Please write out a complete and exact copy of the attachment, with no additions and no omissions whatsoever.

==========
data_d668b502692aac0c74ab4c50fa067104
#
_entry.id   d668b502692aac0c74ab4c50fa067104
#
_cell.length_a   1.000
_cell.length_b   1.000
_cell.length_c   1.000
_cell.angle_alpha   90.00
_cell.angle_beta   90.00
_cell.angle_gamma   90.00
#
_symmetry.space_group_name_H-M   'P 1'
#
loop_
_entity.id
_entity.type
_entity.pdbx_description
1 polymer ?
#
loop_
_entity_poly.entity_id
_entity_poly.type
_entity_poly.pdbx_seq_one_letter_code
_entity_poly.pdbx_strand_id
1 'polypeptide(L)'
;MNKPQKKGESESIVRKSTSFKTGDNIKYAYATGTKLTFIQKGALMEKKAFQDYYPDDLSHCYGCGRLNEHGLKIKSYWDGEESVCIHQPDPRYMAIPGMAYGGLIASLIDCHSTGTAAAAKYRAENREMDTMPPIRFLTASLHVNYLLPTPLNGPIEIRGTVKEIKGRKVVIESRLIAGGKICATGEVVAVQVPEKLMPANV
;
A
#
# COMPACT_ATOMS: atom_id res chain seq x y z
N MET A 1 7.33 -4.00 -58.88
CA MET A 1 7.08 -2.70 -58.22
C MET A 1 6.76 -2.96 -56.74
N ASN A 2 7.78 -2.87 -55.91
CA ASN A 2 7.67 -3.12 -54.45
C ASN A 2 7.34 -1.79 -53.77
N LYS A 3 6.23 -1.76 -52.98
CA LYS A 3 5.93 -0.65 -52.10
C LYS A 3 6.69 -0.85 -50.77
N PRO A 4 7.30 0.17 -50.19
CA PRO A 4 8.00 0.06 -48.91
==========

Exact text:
data_d668b502692aac0c74ab4c50fa067104
#
_entry.id   d668b502692aac0c74ab4c50fa067104
#
_cell.length_a   1.000
_cell.length_b   1.000
_cell.length_c   1.000
_cell.angle_alpha   90.00
_cell.angle_beta   90.00
_cell.angle_gamma   90.00
#
_symmetry.space_group_name_H-M   'P 1'
#
loop_
_entity.id
_entity.type
_entity.pdbx_description
1 polymer ?
#
loop_
_entity_poly.entity_id
_entity_poly.type
_entity_poly.pdbx_seq_one_letter_code
_entity_poly.pdbx_strand_id
1 'polypeptide(L)'
;MNKPQKKGESESIVRKSTSFKTGDNIKYAYATGTKLTFIQKGALMEKKAFQDYYPDDLSHCYGCGRLNEHGLKIKSYWDGEESVCIHQPDPRYMAIPGMAYGGLIASLIDCHSTGTAAAAKYRAENREMDTMPPIRFLTASLHVNYLLPTPLNGPIEIRGTVKEIKGRKVVIESRLIAGGKICATGEVVAVQVPEKLMPANV
;
A
#
# COMPACT_ATOMS: atom_id res chain seq x y z
N MET A 1 7.33 -4.00 -58.88
CA MET A 1 7.08 -2.70 -58.22
C MET A 1 6.76 -2.96 -56.74
N ASN A 2 7.78 -2.87 -55.91
CA ASN A 2 7.67 -3.12 -54.45
C ASN A 2 7.34 -1.79 -53.77
N LYS A 3 6.23 -1.76 -52.98
CA LYS A 3 5.93 -0.65 -52.10
C LYS A 3 6.69 -0.85 -50.77
N PRO A 4 7.30 0.17 -50.19
CA PRO A 4 8.00 0.06 -48.91